The cable news channel CNN has come under fire from the U.S. State Department and the family of Christopher Stevens, the slain American ambassador to Libya, for broadcasting reports based on the ambassador’s personal journal, reports The Wall Street Journal. (Please note that the WSJ is a subscription site and not all readers may be able to access the story.)
CNN obtained Stevens’ journal in Benghazi, where he was one of four Americans killed Sept. 11 in an attack on the U.S. consulate, the story says. It’s not clear how the network obtained it, the piece adds
“By finding and using Mr. Stevens’ personal handwritten thoughts, CNN provoked an unusually sharp condemnation from top officials at the State Department, who called the network’s conduct ‘disgusting,’" the story reports.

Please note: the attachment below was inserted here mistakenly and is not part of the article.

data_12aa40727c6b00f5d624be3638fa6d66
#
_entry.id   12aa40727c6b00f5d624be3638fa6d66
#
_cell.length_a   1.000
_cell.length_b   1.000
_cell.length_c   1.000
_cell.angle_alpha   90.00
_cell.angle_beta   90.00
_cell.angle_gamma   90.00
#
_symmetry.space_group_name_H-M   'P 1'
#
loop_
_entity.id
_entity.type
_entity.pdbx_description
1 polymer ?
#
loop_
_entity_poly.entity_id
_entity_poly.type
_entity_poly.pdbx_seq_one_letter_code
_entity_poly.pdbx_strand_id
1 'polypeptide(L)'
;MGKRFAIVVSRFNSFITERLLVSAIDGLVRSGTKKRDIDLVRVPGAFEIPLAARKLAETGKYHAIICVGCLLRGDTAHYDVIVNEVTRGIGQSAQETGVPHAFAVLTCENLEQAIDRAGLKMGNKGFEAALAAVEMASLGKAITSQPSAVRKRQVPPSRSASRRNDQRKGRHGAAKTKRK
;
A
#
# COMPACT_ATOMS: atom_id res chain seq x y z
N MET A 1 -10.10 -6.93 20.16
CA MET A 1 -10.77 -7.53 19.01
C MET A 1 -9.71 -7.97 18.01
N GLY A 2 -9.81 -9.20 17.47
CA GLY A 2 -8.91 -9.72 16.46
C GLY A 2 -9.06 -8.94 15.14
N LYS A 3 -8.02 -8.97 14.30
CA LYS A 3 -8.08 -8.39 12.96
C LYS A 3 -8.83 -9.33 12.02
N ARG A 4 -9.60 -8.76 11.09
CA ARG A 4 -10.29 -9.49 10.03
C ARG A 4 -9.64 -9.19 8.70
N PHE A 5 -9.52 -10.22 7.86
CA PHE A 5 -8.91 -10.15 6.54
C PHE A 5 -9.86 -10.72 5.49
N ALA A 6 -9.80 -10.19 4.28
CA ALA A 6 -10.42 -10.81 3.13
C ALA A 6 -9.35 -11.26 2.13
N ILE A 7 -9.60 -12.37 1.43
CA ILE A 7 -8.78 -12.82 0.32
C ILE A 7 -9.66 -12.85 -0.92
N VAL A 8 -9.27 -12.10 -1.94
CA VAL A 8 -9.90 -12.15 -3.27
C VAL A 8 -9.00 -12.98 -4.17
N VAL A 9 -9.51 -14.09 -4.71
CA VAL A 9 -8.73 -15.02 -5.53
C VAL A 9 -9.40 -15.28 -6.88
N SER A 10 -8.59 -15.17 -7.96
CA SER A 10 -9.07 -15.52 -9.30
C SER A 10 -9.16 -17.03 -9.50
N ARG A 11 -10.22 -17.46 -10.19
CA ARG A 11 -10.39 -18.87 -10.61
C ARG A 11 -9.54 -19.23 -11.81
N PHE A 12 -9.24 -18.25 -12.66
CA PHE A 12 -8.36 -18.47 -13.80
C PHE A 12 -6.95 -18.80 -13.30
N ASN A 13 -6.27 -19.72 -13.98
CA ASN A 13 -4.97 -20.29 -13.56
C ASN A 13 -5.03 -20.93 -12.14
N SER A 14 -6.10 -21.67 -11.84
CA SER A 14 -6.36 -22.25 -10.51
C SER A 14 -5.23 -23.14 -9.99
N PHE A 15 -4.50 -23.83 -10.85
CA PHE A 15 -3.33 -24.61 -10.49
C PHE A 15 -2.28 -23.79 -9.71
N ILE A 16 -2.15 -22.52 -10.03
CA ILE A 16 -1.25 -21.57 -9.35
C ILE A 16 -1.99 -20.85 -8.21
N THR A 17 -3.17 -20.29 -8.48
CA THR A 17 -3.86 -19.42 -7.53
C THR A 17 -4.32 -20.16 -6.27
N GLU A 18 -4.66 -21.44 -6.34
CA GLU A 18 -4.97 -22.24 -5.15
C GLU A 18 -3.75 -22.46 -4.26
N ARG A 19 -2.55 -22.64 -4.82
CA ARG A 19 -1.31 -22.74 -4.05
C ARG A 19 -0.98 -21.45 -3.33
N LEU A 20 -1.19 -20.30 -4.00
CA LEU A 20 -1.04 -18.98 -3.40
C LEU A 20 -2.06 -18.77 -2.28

Philippe Reines, senior adviser to Secretary of State Hillary Clinton, commented: "Not a proud moment in CNN’s history."
CNN on Saturday said that it "felt there were issues raised in the journal which required full reporting." On its website, CNN said it had notified the Stevens family "within hours" that it had obtained the journal. In a conference call between the family and CNN, organized by the State Department, the family asked CNN to return the journal and not to broadcast or publish its contents.
Family members said CNN agreed to wait until the family had had a chance to review the journal.
But both U.S. officials and family members were surprised when CNN anchor Anderson Cooper then seemed to use information from the journal, such as that Stevens was reportedly worried about security threats in Benghazi, the story says. Cooper attributed it to a source familiar with the ambassador’s thinking, the piece notes.